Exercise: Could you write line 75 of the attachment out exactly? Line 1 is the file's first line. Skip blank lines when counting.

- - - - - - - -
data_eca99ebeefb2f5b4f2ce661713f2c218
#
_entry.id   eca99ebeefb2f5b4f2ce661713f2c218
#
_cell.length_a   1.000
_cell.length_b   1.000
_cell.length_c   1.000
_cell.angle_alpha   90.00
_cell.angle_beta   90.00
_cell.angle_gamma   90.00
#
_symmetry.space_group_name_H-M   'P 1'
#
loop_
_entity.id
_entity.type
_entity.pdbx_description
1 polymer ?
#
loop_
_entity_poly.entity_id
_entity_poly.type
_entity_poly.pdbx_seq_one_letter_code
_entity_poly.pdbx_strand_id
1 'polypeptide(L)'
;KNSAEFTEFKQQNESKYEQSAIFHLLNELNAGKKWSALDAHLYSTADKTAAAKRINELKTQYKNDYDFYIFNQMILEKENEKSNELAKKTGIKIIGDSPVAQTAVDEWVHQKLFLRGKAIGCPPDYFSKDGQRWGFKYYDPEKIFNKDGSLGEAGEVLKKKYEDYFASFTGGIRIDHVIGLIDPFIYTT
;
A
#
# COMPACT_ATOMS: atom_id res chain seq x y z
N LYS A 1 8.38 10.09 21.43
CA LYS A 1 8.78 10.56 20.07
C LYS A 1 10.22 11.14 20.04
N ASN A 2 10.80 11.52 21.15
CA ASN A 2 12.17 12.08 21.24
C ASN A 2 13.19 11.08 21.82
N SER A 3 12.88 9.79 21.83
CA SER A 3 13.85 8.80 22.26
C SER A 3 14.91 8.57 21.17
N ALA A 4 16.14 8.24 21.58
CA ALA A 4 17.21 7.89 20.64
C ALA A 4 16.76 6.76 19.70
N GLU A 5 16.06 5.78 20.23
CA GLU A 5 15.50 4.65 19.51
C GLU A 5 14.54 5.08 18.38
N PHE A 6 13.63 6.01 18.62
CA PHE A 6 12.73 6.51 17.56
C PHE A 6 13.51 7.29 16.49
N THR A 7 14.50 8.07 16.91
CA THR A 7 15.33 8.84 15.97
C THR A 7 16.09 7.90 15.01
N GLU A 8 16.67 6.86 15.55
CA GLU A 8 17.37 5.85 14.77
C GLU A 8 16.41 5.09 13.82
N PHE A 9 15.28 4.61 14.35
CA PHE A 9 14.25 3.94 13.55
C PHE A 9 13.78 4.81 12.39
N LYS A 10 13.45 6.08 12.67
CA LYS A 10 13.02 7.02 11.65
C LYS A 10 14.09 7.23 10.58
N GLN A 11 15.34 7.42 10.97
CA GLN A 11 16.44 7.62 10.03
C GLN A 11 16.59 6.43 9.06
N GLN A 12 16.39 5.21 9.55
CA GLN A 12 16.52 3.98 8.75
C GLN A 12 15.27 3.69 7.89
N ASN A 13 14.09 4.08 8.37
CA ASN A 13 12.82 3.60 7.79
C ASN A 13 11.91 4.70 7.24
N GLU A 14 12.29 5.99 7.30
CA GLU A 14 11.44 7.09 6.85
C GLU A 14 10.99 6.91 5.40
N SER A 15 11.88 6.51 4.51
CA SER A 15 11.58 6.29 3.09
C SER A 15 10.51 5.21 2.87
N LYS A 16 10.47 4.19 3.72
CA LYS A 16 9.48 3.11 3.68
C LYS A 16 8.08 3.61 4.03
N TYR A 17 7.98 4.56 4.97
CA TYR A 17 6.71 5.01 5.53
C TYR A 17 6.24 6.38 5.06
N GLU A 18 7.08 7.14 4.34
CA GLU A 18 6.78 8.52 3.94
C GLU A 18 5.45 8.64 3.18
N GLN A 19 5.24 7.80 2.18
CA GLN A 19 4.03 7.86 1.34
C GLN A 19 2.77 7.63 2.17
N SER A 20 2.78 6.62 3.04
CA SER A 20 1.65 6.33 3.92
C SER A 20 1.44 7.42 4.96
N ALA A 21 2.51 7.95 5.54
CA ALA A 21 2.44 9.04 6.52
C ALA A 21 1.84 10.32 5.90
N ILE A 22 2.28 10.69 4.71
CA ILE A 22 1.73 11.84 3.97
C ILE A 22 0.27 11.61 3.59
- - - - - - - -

C SER A 15 10.51 5.21 2.87